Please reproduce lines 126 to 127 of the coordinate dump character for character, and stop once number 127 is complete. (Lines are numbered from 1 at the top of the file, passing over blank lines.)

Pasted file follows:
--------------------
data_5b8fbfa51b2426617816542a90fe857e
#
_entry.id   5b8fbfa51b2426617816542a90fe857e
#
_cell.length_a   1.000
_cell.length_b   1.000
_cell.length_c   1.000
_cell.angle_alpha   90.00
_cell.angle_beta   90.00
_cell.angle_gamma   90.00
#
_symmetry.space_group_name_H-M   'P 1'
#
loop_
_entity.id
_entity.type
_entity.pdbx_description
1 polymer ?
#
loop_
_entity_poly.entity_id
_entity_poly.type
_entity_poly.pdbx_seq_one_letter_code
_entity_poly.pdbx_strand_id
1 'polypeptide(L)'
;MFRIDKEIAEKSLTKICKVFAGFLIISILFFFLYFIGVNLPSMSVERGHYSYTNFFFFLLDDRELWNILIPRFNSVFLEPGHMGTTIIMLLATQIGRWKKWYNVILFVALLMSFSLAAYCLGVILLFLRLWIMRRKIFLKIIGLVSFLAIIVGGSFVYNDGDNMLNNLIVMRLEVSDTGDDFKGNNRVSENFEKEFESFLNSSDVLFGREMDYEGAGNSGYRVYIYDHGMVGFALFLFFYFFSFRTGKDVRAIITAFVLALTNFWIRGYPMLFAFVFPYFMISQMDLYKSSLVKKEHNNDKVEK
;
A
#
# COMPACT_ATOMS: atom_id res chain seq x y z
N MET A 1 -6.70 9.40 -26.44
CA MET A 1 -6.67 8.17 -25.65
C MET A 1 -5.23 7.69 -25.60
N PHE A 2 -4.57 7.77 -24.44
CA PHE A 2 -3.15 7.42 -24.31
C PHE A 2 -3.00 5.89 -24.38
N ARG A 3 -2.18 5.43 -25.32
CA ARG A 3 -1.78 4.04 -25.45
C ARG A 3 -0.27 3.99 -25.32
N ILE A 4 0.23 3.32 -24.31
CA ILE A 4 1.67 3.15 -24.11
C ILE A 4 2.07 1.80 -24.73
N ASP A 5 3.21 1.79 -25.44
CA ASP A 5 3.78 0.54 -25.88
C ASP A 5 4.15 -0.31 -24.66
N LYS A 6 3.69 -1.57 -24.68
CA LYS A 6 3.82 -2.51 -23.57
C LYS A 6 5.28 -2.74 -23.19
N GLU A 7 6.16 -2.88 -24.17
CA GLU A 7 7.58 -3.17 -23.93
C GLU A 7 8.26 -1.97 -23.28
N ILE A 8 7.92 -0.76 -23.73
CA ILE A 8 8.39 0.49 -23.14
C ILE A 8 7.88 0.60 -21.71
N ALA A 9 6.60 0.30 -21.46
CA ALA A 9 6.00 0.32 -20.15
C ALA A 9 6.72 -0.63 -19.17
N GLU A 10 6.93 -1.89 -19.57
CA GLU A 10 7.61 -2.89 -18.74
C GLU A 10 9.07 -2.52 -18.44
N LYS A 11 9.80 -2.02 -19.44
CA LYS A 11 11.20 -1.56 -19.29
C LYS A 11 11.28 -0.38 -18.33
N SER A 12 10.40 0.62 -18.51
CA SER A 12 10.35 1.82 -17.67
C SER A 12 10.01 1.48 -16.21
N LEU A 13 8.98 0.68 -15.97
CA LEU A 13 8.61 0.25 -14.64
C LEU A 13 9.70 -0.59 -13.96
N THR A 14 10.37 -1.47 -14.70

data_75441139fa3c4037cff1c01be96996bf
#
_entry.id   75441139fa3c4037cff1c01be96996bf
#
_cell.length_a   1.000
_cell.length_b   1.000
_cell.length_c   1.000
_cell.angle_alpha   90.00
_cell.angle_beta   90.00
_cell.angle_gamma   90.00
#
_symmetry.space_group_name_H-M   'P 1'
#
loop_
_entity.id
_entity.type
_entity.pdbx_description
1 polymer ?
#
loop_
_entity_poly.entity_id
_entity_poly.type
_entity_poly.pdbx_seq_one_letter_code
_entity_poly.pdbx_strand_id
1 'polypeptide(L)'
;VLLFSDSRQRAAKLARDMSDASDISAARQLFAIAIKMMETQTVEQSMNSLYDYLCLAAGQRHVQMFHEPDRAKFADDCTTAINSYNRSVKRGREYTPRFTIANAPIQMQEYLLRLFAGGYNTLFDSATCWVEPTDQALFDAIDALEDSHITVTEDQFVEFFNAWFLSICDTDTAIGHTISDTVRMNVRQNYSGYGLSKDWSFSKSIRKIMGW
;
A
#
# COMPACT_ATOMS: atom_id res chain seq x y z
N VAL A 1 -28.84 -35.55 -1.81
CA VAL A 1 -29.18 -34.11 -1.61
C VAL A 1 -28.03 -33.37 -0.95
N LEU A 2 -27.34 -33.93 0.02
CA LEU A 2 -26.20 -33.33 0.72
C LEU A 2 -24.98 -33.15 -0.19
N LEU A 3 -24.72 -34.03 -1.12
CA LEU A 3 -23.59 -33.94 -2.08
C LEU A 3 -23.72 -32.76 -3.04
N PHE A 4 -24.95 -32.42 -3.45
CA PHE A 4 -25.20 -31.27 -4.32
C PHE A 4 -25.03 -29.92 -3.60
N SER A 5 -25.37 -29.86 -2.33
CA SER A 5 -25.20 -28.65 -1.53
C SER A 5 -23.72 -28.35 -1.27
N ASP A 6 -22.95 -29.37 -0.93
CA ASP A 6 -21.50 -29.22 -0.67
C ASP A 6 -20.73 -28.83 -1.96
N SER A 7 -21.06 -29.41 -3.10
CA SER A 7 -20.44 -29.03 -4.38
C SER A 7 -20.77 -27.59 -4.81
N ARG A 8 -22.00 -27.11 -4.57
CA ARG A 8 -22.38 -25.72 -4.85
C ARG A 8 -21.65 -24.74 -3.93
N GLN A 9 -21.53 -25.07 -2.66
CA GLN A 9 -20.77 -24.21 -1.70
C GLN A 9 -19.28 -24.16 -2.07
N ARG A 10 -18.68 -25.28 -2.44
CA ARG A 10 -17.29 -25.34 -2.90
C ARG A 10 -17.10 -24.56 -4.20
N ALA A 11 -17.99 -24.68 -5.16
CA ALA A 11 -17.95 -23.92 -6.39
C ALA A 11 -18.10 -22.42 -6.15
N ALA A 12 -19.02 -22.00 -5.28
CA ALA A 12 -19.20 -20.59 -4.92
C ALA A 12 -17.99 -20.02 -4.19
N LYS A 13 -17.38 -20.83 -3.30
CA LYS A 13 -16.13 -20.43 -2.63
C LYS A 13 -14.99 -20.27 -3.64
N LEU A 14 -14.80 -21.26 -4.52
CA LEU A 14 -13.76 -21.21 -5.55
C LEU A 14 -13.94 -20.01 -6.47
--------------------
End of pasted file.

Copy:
CA GLN A 9 -20.77 -24.21 -1.70
C GLN A 9 -19.28 -24.16 -2.07